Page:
Amid the threat of COVID-19, a venture to a hospital is an arduous task.
At the beginning of the semester, I was put on a three-month waiting list to schedule an important doctor’s visit to treat a rare condition. If the appointment had been for any other reason I would have canceled, but I had not been to this particular doctor since the beginning of my college career, and it was imperative I did. So, despite the threat of the coronavirus, I went.
The drive to Parkland Memorial Hospital, one of the largest medical centers in the state of Texas, was an eerie one. I had not had a reason to leave the house for weeks and should have expected the empty streets and parking lots. Still, the lack of people surprised me. I never could have imagined such an empty version of Dallas.
Driving up to the UT Southwestern wing of the hospital, the once bustling, Grey’s Anatomy-esque environment I remember was gone. The overpriced parking meter, which typically ate at least $10, was open for free to the few cars parked in its lot.
Due to the lack of traffic, my parents and I arrived early to the appointment. This time, we did not have to spar with other visitors for parking; the lot was almost completely empty. Sparse cars parked far away from each other to avoid contact.
“Do you have your masks ready?” my mom asked my dad and me. We knew this hospital had patients with the virus, so we scrounged the house the night before for bandanas or masks to use in case hospital officials asked us to wear one. Eventually, we found painting masks in the depths of a storage closet. They would have to do.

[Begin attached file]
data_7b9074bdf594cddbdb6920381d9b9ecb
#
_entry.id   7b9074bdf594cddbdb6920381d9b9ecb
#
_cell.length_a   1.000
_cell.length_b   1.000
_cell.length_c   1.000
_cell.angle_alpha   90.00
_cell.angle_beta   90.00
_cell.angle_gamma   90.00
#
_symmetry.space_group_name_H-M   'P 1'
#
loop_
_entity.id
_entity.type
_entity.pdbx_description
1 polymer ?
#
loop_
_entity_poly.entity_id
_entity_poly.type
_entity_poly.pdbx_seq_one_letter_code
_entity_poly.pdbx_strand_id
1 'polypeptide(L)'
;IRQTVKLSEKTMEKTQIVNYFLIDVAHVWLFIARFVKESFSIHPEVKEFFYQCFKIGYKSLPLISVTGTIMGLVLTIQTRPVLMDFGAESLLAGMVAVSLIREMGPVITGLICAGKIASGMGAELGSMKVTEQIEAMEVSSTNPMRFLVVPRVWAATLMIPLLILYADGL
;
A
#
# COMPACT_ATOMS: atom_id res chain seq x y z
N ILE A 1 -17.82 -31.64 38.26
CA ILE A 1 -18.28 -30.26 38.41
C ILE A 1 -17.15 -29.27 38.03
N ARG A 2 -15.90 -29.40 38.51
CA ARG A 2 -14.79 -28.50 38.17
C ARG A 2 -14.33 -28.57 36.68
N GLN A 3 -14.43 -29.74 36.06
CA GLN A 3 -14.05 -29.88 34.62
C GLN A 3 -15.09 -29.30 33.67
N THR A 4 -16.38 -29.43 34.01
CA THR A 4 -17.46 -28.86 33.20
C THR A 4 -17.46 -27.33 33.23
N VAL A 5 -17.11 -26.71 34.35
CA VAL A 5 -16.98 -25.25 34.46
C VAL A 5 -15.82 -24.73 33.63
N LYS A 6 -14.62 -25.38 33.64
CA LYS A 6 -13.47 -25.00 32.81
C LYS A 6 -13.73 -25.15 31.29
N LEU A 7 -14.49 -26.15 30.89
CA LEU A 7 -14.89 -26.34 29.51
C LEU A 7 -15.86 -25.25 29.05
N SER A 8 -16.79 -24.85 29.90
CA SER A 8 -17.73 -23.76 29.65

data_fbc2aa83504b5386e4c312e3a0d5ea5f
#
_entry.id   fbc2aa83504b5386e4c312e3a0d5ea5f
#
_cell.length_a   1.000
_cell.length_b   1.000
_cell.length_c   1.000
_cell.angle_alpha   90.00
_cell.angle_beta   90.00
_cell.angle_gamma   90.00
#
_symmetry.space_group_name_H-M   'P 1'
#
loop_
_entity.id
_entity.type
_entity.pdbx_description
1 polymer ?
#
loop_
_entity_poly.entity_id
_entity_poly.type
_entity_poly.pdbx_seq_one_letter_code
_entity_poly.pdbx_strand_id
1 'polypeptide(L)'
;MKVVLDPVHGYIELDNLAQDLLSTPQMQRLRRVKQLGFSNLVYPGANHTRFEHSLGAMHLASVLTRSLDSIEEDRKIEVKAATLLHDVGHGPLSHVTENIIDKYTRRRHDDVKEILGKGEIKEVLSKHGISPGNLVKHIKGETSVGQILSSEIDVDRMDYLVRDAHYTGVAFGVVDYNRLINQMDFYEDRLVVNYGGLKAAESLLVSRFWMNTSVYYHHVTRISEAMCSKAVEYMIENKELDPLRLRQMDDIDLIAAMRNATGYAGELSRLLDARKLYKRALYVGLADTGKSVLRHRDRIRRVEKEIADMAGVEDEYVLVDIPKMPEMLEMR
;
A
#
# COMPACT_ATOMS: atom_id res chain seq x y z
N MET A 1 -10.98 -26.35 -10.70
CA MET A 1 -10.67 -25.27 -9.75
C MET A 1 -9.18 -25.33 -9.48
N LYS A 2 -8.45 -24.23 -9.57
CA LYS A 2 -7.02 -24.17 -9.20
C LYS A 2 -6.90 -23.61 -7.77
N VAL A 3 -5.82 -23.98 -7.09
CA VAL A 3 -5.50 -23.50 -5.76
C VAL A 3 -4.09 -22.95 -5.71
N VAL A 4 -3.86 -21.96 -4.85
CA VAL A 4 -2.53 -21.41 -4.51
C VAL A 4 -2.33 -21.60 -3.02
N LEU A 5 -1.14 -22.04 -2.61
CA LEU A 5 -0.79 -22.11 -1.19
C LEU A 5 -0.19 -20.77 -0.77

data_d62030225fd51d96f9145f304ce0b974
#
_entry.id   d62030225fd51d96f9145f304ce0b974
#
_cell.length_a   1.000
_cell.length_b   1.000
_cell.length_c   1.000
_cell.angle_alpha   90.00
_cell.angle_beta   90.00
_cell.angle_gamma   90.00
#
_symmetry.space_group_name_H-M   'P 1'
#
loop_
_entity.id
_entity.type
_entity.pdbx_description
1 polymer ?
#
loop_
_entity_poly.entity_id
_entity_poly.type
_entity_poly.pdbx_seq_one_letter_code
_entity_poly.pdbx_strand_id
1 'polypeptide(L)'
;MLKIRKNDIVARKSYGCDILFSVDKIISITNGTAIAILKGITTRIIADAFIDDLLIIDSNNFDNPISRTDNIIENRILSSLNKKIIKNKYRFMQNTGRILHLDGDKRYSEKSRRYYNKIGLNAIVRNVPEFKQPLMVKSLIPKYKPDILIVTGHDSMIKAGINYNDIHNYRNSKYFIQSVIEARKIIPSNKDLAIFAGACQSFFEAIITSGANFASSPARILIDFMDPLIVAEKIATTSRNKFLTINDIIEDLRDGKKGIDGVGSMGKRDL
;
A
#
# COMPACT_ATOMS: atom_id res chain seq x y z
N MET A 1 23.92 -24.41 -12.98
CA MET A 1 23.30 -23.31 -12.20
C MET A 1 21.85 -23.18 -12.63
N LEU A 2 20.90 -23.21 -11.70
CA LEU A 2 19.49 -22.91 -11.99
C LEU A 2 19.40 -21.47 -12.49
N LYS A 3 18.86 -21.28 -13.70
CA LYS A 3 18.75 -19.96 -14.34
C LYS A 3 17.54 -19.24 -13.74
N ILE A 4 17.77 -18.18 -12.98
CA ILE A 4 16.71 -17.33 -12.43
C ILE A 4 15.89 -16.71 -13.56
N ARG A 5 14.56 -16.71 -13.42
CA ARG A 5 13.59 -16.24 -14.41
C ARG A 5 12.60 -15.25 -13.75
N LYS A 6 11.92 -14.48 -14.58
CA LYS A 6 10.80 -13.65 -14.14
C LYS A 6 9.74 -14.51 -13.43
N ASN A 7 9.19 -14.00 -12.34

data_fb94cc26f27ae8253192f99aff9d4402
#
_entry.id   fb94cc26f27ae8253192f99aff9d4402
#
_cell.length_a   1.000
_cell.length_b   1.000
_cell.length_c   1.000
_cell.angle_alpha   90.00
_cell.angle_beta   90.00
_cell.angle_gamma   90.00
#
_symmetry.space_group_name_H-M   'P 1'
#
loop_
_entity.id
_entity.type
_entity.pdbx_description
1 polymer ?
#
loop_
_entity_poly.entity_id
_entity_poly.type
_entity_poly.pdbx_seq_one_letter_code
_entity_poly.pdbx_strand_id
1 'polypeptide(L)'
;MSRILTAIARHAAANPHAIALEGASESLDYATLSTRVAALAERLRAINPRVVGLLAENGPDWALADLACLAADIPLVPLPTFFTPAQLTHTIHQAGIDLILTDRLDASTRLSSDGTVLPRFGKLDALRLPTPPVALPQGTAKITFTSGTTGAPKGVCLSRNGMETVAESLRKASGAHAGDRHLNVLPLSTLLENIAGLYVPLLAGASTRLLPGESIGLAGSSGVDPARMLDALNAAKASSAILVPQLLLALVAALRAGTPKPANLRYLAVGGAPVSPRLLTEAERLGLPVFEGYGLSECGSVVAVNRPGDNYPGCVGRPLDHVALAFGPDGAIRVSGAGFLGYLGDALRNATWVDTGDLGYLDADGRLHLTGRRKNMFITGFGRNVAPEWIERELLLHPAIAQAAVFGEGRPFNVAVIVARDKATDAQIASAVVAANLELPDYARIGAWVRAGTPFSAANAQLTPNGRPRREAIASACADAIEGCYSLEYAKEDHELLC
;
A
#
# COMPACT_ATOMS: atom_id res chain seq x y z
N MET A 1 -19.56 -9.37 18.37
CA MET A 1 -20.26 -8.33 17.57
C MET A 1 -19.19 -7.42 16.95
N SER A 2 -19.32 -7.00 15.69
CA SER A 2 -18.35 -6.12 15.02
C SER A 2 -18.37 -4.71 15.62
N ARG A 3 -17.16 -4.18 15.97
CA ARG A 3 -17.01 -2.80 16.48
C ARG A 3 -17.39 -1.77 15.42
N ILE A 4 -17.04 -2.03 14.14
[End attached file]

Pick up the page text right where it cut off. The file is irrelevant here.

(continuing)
As soon as we exited the car, we immediately saw a health care worker. He wore a mask, a theme I continued to see for the rest of my visit. We seemed to walk at the same pace and awkwardly arrived at the door around the same time. He looked concerned, taking steps back and allowed us to enter the hospital first. He waited at least 30 seconds to follow behind us.
Entering the hospital, were met by a barrier of healthcare workers with a series of questions. Once they established my parents and I all came together, the workers explained someone would have to wait in the car. Only one visitor per guest could go upstairs.
After my dad volunteered to wait outside, they continued to ask if he had traveled recently and whether we had experienced coughing or fever. Once we confidently answered no, the masked workers gave us orange wristbands to prove we were safe.
I did not see many people in the lobby. The people there stood next to a hand sanitizing station. The gift shop was not open for business. Every food vendor was closed. We pressed the elevator buttons with our elbows.
Walking toward the clinic, we were the only two present in the waiting room. The army of nurses sat behind their computers, behind rows of chairs blocking patients from the health care workers. The barrier of chairs forced me to stand six feet away from the counter. I read my insurance number aloud and reached over the barrier to fill out my health care information.
After my visit, the medical team saluted me rather than shaking my hand. Zero contact under any circumstance was appropriate.
I wish every person who denies the gravity of this situation could go to a major hospital and feel the somber mood permeating the air. Every health care worker took the virus seriously, so should the rest of America.